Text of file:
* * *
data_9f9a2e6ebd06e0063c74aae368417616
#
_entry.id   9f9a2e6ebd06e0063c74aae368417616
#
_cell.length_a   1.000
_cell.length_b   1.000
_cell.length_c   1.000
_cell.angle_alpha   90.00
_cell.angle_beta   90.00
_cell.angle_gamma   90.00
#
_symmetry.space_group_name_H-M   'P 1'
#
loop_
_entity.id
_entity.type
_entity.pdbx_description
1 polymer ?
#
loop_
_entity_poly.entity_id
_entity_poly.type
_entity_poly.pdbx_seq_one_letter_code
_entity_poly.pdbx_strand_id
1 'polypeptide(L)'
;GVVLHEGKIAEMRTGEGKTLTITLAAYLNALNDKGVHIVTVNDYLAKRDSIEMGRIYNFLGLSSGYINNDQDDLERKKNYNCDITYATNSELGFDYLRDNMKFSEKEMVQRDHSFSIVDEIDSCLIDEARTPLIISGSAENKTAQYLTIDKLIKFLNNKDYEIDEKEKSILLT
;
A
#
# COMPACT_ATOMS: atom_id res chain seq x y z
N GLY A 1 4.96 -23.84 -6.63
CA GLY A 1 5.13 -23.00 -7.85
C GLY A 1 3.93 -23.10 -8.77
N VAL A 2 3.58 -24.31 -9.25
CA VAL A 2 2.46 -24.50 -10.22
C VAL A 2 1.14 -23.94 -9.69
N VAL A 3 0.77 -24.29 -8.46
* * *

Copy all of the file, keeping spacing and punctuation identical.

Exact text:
data_9f9a2e6ebd06e0063c74aae368417616
#
_entry.id   9f9a2e6ebd06e0063c74aae368417616
#
_cell.length_a   1.000
_cell.length_b   1.000
_cell.length_c   1.000
_cell.angle_alpha   90.00
_cell.angle_beta   90.00
_cell.angle_gamma   90.00
#
_symmetry.space_group_name_H-M   'P 1'
#
loop_
_entity.id
_entity.type
_entity.pdbx_description
1 polymer ?
#
loop_
_entity_poly.entity_id
_entity_poly.type
_entity_poly.pdbx_seq_one_letter_code
_entity_poly.pdbx_strand_id
1 'polypeptide(L)'
;GVVLHEGKIAEMRTGEGKTLTITLAAYLNALNDKGVHIVTVNDYLAKRDSIEMGRIYNFLGLSSGYINNDQDDLERKKNYNCDITYATNSELGFDYLRDNMKFSEKEMVQRDHSFSIVDEIDSCLIDEARTPLIISGSAENKTAQYLTIDKLIKFLNNKDYEIDEKEKSILLT
;
A
#
# COMPACT_ATOMS: atom_id res chain seq x y z
N GLY A 1 4.96 -23.84 -6.63
CA GLY A 1 5.13 -23.00 -7.85
C GLY A 1 3.93 -23.10 -8.77
N VAL A 2 3.58 -24.31 -9.25
CA VAL A 2 2.46 -24.50 -10.22
C VAL A 2 1.14 -23.94 -9.69
N VAL A 3 0.77 -24.29 -8.46